Psychology, Financial Decision-Making, and Household Management Essay

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Psychology, Financial Decision-Making, and Household Management



Reason for Selecting Subject



The reason I chose this subject is that in the recent times, the aspect of financial education and understanding has become a contentious and significant one. Its importance has been realized largely because there is increasing intricacy of financial products and also the increasing accountability and liability of people with respect to their own financial well-being. It is imperative to note that knowledgeable, financially educated customers are more capable of making proper decisions for their households and as a result are better suited to enhance their economic and financial security and welfare (Hilgert and Hogarth, 2003). What is more, in accordance to behavioral economics, psychology plays a significant role in the financial and economic decisions made within the household. For instance, consumers with a great amount of money will spend less as compared to consumers with smaller amounts. The same case applies to individuals that spend more money in a current account as compared to money in a savings account. Therefore, this proposal will focus on different financial management activities within the household such as saving, spending, investment in relation to mental budgeting and accounting.



Articles Selected and Reason Thereto



1. Cheema, A., & Soman, D. (2006). Malleable mental accounting: The effect of flexibility on the justification of attractive spending and consumption decisions. Journal of Consumer Psychology, 16(1), 33-44.



Mental accounts are deemed to be components for self-control, which are utilized by consumers in order to preclude any excessive consumption or spending. This particular article is chosen to advance the article by Antonides et al. (2011) and to indicate that under particular circumstances of uncertainty, the process of mental accounting becomes malleable. This is in the sense that consumers are flexible in allocating expenses to various mental accounts. The article points out the manner in which consumers flexibly categorize expenses, or create accounts in order to rationalize spending. In particular, an expense that can be allocated to more than one account has a greater likelihood of being incurred compared to an unambiguous expense that is inhibited either by prevailing budgets or by previously created accounts. Furthermore, the article delves into the justification practices that motivate these outcomes and their inferences for mental accounts as self-discipline devices. This article is meant to aid in expounding the financial slackness through the malleability of mental accounts and how consumers can easily side-step the rules enforced.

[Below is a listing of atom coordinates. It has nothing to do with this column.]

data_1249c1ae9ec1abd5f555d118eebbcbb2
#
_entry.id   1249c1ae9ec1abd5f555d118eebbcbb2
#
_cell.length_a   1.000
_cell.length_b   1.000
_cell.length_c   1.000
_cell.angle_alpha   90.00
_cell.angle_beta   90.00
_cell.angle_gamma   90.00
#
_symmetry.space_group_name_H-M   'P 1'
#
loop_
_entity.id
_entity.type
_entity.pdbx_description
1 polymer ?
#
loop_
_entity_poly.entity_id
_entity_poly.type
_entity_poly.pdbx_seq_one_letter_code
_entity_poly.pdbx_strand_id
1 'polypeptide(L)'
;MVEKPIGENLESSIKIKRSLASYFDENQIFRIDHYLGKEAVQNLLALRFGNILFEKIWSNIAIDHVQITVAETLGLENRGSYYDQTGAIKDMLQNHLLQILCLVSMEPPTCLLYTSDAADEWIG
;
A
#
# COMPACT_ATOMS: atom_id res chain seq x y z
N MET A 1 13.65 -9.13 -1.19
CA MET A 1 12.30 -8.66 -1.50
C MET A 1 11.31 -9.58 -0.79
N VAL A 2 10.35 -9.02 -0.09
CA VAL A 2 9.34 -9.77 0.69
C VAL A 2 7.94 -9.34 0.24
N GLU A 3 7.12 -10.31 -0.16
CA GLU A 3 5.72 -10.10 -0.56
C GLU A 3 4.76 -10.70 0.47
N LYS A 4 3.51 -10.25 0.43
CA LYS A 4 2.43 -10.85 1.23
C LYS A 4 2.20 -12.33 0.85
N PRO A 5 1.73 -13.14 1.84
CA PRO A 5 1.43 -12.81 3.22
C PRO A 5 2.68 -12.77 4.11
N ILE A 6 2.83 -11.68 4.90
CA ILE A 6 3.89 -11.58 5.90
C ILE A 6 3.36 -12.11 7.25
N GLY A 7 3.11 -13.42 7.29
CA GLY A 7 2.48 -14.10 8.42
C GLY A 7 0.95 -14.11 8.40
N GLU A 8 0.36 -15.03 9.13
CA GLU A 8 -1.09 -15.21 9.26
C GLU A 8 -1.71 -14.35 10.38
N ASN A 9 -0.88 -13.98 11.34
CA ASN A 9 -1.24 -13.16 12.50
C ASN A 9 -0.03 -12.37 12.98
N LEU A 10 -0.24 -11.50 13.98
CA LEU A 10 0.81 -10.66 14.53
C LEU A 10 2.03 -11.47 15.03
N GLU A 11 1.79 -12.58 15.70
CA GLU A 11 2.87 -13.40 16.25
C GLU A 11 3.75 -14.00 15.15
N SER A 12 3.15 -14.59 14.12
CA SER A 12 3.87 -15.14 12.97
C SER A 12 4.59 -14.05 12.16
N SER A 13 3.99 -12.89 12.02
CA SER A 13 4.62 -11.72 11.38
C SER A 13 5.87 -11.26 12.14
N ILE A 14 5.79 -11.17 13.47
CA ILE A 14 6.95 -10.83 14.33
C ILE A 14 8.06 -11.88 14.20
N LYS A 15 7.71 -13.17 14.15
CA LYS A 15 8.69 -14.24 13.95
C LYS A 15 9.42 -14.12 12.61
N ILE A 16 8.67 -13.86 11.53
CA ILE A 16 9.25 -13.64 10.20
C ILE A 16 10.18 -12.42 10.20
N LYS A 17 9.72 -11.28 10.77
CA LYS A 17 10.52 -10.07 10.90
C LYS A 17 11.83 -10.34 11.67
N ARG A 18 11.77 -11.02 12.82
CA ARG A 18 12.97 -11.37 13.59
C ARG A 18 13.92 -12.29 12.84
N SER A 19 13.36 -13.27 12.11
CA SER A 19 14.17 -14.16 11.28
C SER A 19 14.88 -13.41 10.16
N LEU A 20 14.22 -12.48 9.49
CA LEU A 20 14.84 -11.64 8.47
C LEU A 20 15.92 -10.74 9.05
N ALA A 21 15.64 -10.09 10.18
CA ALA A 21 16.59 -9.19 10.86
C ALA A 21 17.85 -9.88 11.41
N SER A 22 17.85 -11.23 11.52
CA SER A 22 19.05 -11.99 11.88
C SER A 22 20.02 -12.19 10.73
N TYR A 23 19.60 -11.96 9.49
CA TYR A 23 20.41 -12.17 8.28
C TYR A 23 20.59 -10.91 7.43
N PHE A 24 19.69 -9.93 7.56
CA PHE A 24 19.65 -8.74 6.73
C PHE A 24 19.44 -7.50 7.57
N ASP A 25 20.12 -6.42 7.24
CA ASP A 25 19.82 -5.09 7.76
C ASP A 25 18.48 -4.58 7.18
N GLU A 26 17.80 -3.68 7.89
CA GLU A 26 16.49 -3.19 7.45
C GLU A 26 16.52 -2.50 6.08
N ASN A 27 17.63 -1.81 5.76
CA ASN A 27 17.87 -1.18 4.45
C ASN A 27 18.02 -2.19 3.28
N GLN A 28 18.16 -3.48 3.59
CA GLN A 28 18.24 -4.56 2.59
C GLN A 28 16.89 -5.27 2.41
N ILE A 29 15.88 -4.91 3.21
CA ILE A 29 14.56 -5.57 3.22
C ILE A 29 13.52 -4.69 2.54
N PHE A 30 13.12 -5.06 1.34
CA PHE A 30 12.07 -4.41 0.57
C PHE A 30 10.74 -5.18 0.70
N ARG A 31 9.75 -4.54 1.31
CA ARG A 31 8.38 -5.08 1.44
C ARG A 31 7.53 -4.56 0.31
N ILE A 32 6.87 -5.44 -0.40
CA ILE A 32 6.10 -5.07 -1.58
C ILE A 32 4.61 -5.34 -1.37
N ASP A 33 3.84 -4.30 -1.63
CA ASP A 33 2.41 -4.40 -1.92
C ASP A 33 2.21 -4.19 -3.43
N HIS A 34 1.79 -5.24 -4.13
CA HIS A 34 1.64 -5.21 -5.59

2. Heath, C., & Soll, J. B. (1996). Mental budgeting and consumer decisions. Journal of consumer research, 23(1), 40-52.



This article has been chosen because it discusses mental budgeting at length. As delineated in the article, usually, consumers set budgets for categories of expenses and go on to track them against the budget they have set. Taking into account that budgets are not able to expect consumption prospects precisely, individuals might earmark excessive money or lesser money for a certain category. In particular, this causes the consumers to under consume or overconsume products in that particular category. For instance, the article shows that consumers set budgets that amount to under consumption. In addition, to demonstrate that consumers track their expenses and costs, the article outlines that budgeting effects are greater for buys that are largely characteristic of their category. These buys reduce the amount consumers spend in a category and hinders the ability to buy other typical products.



Expounding Articles



In expounding the two articles, what is suggested is an additional independent variable, which is an ambiguity expense. The inclusion of this variable is purposed to perceive whether the consumers will be able to bypass the rules set up within mental accounting and how they are able to purchase the products they had initially out to avoid.



Theoretical Background



The issue of consumer self-discipline and restraint has been in practice for a long time. The necessity to carry out self-discipline emanates from a battle between the immediate and longstanding consequences of consumption.